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URL:  http://boards.fool.com/blissak-writes-i-have-had-a-growing-sense-of-11907476.aspx

Subject:  Re: Unwritten Rules of Wage Slavery Date:  2/1/2000  10:58 AM
Author:  hocus Number:  2789 of 749394

BlissAK writes:

I have had a growing sense of unease with a certain acceptance of the idea that there exists a "man" lurking in the shadows who through his cunning forces people into slavery.

Using the term "slavery" in the heading was deliberately provocative and the structure of the post was playful (the aim being to take the edge off of a discussion that otherwise might be overly serious). I do realize that we are not talking about real slavery here and tried to make note of that in the conclusion. So if your concern is that, taken literally, some of the language is too strong, I don't disagree.

There is a serious point underlying the playful language, though--that the prevailing system of work calls for a level of "control" on the part of the employer that is sometimes excessive. The thrust of the post is that people should be aware of this, be concerned about it, and want to do something about it.

It's important to note that the proposed solution is not to see oneself as a victim. The wonderful thing about the Retire Early approach is that rather than giving up on finding meaning and independence in one's work or complaining about a situation without taking constructive steps to improve it, making a Retire Early plan means taking positive action to improve one's life. Those who retire early do not look to others to fix things; they analyze their circumstances and develop a creative means of fixing things themselves.

That does not, IMHO, justify demonizing employers.

I do not believe that employers as individuals should be demonized. Most employers are just long-time employees who got promoted. If I'm demonizing anything, it's a system of work that affects the lives of both employees and employers.

Even the system should not really be demonized; it works well for many people, as I noted. But the Retire Early approach promises to change things for the better for both, in my view. To point out how things could be better it is sometimes necessary to criticize what exists. Not in a mean-spirited or whiny way, I hope. But not in a mealy mouthed or tentative way either. The goal is to find a way that says what the problems are clearly without giving in to any temptations to either blame others for our troubles or to ignore the good in the system that exists.

Leaving the world of earned income does not, of course, make a person unproductive or unworthy but it raises the question. In the minds of others and in ourselves.

This is the core of the debate, in my view, and it is a big question that could be faced from several perspectives. Work gives life meaning. To suggest that it is not necessary to work imperils the thing that gives life meaning for many.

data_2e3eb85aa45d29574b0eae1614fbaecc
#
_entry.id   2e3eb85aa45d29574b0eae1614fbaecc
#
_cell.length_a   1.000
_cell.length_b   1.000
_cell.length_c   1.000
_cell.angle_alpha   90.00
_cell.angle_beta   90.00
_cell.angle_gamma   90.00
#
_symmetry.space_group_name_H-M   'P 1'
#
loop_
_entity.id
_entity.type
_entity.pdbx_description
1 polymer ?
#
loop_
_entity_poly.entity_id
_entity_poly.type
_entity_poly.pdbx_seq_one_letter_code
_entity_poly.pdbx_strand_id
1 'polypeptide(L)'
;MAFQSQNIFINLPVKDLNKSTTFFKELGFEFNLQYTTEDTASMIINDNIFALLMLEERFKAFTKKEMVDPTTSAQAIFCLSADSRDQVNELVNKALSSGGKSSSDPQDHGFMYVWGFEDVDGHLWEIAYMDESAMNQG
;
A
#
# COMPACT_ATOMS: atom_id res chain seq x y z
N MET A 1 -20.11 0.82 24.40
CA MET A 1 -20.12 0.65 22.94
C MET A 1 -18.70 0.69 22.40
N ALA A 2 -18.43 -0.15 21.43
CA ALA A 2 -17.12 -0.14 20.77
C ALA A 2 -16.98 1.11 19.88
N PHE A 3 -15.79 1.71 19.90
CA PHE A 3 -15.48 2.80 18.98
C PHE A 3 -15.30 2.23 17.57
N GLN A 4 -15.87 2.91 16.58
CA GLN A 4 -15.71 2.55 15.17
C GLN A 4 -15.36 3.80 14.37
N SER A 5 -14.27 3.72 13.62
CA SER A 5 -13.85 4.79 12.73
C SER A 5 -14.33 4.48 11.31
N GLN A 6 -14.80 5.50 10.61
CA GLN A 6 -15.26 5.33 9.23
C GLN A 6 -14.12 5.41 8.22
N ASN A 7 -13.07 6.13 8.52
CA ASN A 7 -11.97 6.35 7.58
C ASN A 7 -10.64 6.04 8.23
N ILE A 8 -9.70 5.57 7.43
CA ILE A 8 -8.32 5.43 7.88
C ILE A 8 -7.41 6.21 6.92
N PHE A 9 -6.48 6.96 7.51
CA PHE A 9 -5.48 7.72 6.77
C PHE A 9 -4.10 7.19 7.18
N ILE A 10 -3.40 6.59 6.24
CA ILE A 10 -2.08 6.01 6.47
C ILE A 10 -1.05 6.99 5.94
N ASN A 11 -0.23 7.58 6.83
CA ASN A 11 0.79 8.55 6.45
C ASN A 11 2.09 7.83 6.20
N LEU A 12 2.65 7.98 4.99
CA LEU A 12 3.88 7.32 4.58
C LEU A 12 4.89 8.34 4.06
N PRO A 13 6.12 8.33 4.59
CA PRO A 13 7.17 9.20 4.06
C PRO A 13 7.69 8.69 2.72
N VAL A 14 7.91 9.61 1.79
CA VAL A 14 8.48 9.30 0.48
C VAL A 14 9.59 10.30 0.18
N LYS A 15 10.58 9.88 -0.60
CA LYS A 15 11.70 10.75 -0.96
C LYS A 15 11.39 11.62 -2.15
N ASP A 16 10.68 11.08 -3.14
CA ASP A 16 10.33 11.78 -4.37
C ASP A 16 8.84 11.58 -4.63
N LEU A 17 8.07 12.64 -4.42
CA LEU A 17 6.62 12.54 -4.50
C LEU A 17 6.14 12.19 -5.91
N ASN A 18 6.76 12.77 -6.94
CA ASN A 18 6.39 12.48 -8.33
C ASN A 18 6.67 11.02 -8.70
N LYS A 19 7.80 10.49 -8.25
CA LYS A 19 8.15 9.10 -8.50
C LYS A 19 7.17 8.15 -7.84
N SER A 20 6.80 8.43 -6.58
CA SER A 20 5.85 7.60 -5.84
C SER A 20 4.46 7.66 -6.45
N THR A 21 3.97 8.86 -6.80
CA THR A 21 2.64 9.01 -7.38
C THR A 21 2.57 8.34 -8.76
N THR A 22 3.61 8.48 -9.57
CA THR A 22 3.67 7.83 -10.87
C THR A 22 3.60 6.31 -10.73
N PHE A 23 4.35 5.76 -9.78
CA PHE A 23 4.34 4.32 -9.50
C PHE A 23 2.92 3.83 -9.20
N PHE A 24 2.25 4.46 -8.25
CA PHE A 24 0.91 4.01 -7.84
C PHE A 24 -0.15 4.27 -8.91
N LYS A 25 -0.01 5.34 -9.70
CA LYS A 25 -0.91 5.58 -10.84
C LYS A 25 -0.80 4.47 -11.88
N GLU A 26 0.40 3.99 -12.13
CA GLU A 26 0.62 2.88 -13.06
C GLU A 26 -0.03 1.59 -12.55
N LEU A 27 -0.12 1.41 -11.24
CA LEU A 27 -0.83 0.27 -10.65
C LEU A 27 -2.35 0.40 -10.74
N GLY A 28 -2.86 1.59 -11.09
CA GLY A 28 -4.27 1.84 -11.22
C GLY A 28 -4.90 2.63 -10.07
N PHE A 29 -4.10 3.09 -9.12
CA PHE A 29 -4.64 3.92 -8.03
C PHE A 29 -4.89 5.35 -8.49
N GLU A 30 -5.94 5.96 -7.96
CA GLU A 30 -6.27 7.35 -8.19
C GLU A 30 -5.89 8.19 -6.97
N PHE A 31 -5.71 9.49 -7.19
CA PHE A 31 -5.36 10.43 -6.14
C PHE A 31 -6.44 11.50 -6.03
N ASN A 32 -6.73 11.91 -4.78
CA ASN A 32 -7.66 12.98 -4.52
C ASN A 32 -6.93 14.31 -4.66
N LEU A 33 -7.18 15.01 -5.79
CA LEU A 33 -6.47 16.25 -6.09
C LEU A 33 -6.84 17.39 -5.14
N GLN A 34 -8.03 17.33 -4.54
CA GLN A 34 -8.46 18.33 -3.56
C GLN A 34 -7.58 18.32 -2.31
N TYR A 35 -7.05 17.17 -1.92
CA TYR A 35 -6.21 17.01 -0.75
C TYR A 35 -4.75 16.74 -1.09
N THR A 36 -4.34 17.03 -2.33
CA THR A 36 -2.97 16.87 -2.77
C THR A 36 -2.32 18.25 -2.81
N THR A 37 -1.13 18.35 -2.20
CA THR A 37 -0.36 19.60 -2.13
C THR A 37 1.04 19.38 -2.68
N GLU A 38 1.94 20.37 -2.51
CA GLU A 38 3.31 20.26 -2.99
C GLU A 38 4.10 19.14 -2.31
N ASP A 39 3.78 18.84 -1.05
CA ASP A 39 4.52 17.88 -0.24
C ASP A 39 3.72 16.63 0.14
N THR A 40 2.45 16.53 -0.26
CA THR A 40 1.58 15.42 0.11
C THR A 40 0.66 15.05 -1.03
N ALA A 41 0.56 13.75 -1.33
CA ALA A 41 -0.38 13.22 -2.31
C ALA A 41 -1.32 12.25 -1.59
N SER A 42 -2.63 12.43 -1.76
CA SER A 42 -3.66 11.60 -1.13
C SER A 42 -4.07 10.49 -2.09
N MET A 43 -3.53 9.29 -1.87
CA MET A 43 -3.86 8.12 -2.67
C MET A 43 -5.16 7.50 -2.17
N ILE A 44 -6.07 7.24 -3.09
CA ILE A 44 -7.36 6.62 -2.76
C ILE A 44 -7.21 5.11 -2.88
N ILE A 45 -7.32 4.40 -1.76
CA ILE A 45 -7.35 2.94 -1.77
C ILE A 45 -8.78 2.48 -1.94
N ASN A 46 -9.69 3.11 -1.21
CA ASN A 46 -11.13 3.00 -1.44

That's why my post tried to make the point that people seeking early retirement generally do not want to stop working, just to stop working for pay. Early retirement was not an option for most of human history, so the issue here is somewhat new (although elements of it have been debated intensely through the years). Coming to terms with what it really means to "retire early" is a longterm project; this post was intended as no more than a small first step in the thought process.

My main beef with the existing system is that work in many cases has lost its significance. I see the Retire Early approach not as a means of running away from the problem of unsatisfying work, but as a means of restoring significance to what we do with much of our time. There are many things that need to be done in the world but that won't be addressed by those operating from the motive of making a profit. Early retirees may in some cases be able to pick up the slack. That's the hope, anyway.

Some of this rhetoric against employers suggests that the author may not have worked out for himself all the implications of retirement....Work can be deeply fulfilling. Mine has been.

I love work. I love it enough that I want to be able to direct the work I do into a meaningful direction. Sometimes I can make use of structures already set up to make the work I do more powerful than it would be if I were working alone. Those times I enjoy the existing system of work. Sometimes, though, the existing system throws up obstacles. For those times, I want to have the ability to retire early as an option.

I'm glad you posted your thoughts. As I indicated above, my own thoughts on this subject are very much a work in progress. You gave me a lot of things to think about.

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